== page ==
Siberian Adventures

The Legendary North-East Passage

pola bear
Russia controls one of the greatest seaways in the world. Within Russia it is known as the Northern Sea Route, while the rest of the world calls it the Northeast Passage. Only a handful of expedition vessels have ever transited this seaway, but recent changes in sea ice conditions mean this historic and fascinating sea route is now accessible. We invite you to be part of our history making expeditions through the Northern Sea Route.

Chukotka, Bering Strait, Wrangel Island

pola bear
This unique expedition crosses the Arctic Circle and includes the isolated and pristine Wrangel and Herald Islands and a significant section of the wild North Eastern Siberian coastline. It is a journey only made possible in recent years by the thawing in the politics of the region and the retreat of summer pack ice in the Chukchi Sea. The very small distances between Russia and the USA along this border area was known as the Ice Curtain, behind which then and now lies one of the last great undiscovered wilderness areas in the world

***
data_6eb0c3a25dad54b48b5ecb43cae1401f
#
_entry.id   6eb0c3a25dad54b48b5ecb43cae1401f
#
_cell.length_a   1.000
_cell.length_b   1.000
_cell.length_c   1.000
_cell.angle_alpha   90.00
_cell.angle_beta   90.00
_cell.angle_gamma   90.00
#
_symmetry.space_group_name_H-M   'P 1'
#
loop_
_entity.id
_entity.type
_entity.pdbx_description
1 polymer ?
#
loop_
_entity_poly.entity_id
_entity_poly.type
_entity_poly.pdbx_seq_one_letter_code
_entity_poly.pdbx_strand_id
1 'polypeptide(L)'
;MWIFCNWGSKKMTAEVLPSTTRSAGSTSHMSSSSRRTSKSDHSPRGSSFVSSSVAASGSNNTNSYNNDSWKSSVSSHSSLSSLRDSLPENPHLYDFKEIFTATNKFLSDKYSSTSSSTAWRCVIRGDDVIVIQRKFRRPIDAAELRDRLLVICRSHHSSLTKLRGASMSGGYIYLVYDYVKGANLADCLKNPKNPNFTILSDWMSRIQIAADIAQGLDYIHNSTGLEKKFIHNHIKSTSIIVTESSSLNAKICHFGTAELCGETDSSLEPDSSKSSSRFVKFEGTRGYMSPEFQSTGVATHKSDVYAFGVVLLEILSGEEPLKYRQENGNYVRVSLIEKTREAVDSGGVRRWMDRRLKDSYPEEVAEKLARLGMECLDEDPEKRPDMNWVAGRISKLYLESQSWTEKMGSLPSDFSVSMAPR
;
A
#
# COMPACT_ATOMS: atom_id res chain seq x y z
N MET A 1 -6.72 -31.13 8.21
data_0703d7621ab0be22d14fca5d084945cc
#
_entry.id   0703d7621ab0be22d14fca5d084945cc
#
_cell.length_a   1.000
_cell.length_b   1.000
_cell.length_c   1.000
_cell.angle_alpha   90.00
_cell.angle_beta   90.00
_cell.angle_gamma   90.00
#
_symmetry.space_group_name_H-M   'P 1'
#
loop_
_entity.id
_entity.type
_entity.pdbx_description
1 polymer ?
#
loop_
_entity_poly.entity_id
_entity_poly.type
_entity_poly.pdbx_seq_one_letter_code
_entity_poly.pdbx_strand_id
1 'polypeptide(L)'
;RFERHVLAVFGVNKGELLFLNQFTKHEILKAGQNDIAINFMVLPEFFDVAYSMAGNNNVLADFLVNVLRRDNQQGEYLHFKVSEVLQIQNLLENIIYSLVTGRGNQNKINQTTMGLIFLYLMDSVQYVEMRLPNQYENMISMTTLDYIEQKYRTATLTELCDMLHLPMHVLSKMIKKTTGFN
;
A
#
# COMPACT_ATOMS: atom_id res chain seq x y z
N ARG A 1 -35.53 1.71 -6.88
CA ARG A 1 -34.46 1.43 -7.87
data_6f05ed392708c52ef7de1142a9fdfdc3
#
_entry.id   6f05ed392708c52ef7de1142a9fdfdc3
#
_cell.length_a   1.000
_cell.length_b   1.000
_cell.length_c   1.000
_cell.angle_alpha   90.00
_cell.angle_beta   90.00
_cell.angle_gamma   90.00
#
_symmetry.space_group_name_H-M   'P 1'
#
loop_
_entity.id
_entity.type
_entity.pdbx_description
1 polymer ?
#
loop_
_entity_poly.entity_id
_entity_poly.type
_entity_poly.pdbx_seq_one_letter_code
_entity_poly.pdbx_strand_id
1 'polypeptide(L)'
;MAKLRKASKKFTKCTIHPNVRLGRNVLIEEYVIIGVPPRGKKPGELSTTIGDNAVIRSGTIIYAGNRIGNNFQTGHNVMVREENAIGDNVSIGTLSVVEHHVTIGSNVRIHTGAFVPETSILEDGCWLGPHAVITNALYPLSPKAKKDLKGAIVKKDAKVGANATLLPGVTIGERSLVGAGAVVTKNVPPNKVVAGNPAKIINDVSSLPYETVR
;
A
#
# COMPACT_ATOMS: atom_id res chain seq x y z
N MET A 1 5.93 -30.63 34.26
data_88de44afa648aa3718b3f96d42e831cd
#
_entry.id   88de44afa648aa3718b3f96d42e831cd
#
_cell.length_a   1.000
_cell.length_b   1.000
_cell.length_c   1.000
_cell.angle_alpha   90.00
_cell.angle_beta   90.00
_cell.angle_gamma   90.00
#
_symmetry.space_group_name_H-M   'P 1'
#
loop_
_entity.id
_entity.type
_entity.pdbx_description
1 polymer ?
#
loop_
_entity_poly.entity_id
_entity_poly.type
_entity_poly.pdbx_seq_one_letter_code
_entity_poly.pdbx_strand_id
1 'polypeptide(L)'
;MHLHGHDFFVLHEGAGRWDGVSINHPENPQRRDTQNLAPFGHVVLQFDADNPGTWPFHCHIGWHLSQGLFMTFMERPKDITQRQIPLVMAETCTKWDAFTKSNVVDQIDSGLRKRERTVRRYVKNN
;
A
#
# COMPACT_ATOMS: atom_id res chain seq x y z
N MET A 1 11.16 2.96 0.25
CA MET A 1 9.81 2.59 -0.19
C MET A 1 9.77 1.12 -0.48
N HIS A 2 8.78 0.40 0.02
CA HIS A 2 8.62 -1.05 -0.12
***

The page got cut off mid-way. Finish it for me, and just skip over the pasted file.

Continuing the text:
Chukotka– Along the coast to Kamchatka

Chukchee girl
The eastern seaboard of Russia dominates the North Pacific and yet very few people know anything about it, let alone have experienced it. This isolation has protected one of its most valuable assets – its wilderness and to some degree, its wildlife.
The area was considered an important ‘frontier zone’ during the Cold War, so it was off-limits to foreigners. Even Russians had to get special permission to travel here.
On this journey from Anadyr to Petropavlovsk-Kamchatskiy we willmake numerous landings along these remote coastlines so that you can discover for yourself this untamed and beautiful landscape. We will select sites that few people visit such as river mouths, fiords, bays and islands that in our experience offer the natural history enthusiast, the photographer, the historian and travellers the most unique of opportunities. Come with us and discover the jewel that is the Russian Far East